Satellite Internet

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Satellite internet is wireless internet beamed down from satellites orbiting the Earth. It’s a lot different from land-based internet services like cable or DSL, which transmit data through wires. Since it’s the only internet service that’s available nationwide, satellite internet is a reliable way to get online for many rural homes and businesses, although it does still come with a few disadvantages (more on that later).

Satellite internet is nothing new, but there’s growing interest in the category now that Amazon, Elon Musk and others are working on expanding its availability and capabilities. That’s welcome news, as home internet use has been surging in recent years, making it more important than ever to have access to a reliable internet connection wherever you live.

Satellite internet isn’t as fast as fiber or cable, but it’s widely available throughout all 50 states. That makes it a good fit in rural parts of the country, where broadband alternatives are often scarce. That said, satellite internet is expensive, and it can come with long-term service contracts, so in most cases, you’ll want to consider it a last resort for your home internet needs.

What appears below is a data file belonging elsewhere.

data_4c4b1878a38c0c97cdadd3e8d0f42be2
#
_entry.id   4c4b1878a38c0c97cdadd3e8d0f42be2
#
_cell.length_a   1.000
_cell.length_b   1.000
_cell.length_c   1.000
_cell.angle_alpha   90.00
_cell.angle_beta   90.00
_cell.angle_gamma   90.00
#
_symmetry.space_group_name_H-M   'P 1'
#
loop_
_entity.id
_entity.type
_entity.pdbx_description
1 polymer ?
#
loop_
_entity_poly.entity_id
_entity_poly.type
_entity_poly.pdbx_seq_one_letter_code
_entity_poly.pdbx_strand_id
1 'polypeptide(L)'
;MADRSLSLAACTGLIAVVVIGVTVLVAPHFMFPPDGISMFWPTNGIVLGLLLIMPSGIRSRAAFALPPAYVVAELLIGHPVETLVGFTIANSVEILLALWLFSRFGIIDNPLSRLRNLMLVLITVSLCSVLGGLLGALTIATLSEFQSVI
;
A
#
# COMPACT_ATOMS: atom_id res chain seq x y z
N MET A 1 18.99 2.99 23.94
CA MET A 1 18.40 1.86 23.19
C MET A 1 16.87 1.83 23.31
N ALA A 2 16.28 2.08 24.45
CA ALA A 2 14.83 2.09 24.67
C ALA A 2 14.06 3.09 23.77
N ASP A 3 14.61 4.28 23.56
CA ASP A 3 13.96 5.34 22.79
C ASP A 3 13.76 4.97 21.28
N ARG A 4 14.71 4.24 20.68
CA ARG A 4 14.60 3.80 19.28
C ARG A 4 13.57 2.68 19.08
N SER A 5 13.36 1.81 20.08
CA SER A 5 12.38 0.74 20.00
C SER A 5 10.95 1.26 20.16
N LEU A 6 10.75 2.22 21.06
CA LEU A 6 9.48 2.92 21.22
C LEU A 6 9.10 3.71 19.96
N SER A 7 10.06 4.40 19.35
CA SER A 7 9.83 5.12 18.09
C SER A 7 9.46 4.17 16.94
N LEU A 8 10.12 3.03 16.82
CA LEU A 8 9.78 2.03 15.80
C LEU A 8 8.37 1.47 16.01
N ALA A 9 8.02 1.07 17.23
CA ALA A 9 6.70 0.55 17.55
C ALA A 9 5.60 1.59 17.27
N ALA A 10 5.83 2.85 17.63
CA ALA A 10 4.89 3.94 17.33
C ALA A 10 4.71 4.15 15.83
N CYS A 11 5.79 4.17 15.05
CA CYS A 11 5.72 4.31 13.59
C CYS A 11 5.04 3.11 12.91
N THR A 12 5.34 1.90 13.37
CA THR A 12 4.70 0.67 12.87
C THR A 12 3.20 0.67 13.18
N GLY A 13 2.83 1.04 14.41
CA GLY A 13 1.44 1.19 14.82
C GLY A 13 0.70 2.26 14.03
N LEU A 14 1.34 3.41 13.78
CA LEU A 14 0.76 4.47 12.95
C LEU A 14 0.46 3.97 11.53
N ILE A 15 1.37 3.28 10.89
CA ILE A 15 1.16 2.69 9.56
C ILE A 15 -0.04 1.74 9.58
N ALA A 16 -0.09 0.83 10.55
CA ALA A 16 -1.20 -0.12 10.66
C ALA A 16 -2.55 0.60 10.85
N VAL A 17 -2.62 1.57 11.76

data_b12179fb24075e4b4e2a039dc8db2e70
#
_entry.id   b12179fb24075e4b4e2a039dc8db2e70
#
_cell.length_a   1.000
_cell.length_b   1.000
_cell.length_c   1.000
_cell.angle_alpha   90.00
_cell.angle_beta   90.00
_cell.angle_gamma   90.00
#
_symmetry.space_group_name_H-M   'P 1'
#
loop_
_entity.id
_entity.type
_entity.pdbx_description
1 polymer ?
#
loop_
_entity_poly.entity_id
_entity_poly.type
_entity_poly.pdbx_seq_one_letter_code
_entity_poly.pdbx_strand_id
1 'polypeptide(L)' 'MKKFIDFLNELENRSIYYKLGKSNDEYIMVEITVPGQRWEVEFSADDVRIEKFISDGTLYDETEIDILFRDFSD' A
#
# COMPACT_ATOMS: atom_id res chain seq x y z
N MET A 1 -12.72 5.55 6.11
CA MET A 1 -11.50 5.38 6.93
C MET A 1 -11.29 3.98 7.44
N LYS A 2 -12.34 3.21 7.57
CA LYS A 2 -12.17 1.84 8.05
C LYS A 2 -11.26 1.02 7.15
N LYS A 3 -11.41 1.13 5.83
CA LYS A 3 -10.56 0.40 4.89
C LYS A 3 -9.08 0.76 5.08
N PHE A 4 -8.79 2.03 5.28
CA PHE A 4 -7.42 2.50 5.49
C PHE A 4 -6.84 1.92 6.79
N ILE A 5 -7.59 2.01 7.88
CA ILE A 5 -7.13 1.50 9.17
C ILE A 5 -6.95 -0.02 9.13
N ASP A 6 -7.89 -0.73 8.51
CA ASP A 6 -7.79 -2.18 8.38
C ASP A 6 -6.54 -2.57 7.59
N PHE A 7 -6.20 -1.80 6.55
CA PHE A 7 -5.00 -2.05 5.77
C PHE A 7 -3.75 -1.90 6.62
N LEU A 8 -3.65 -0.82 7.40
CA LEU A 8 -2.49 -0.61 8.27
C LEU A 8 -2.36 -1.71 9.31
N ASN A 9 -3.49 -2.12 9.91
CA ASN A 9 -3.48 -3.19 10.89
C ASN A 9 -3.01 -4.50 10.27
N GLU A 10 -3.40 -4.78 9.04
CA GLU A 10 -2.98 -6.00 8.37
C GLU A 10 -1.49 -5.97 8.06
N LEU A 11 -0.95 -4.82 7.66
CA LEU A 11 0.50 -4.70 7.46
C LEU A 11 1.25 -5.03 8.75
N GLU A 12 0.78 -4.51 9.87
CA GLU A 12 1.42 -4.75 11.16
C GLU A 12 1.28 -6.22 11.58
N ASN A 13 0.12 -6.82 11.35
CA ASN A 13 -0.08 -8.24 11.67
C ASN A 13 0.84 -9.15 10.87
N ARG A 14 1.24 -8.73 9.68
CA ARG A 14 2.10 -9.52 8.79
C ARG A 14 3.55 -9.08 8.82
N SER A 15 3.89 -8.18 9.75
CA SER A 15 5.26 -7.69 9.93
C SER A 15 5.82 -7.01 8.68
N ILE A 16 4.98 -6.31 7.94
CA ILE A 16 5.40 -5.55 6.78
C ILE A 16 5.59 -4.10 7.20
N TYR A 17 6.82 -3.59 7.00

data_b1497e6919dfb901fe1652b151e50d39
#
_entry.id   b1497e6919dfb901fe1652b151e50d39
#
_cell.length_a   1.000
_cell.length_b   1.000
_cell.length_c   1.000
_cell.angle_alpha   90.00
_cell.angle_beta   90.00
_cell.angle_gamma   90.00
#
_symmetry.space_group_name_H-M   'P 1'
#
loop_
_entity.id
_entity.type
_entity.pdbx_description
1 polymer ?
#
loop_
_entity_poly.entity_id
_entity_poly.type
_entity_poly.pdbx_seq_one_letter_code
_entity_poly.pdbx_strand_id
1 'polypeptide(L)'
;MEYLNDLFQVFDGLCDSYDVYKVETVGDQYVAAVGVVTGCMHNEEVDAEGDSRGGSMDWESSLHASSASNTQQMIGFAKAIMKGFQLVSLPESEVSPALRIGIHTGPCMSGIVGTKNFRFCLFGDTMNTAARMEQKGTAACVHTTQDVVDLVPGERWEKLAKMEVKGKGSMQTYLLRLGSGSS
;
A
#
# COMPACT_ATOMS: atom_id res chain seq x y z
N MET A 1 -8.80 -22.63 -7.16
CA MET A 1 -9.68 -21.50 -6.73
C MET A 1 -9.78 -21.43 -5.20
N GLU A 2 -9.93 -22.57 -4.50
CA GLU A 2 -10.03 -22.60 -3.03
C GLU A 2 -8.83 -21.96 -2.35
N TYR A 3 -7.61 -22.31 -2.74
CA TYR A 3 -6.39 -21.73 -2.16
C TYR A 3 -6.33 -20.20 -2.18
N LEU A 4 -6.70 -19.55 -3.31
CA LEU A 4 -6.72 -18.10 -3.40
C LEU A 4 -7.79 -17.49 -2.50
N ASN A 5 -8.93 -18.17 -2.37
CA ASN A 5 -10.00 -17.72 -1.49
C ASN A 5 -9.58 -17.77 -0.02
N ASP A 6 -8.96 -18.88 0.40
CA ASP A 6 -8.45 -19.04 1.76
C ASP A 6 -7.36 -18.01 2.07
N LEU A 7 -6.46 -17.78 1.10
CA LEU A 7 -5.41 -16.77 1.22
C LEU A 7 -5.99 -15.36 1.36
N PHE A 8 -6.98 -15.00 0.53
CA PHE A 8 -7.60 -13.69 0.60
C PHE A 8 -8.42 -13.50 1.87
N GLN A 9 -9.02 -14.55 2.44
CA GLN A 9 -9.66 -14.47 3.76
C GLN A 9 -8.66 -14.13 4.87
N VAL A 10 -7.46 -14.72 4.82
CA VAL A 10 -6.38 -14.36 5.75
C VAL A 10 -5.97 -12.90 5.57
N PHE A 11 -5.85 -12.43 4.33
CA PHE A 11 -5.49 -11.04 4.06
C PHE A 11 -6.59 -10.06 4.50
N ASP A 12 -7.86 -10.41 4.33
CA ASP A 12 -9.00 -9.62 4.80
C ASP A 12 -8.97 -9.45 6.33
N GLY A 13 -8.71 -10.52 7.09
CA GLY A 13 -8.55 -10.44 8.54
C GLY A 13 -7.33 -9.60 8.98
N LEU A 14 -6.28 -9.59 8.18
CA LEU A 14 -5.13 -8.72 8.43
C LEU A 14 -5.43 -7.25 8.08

How does satellite internet work?
Satellite internet works similarly to satellite TV. It begins with an internet service provider sending satellites up into space to orbit around the earth. That ISP then relies on a signal routed through one of those satellites in low- or high-Earth orbit and a receiver dish that picks up that signal. The receiver is typically placed on your home or business in a spot with as unobstructed access to the sky as possible. You’ll connect a modem to that dish to translate the incoming signal into a workable internet connection.

You’ll need electricity to keep the receiver dish powered (and, again, a clear view of the sky), but that’s really about it. Satellite internet isn’t dependent on cable wires, fiber or phone lines. Ground-based technologies like those aren’t as well-developed in rural areas because the lack of population density means that internet providers need to spend more to cover more ground to bring the same number of households online. Satellite internet sidesteps that problem by skipping ground-laid infrastructure altogether.

And sure, launching satellites into space is expensive, too. Still, once a sufficient network of them is available, companies can offer broadband satellite internet to customers over a wide swath of the planet, even in pretty remote places.

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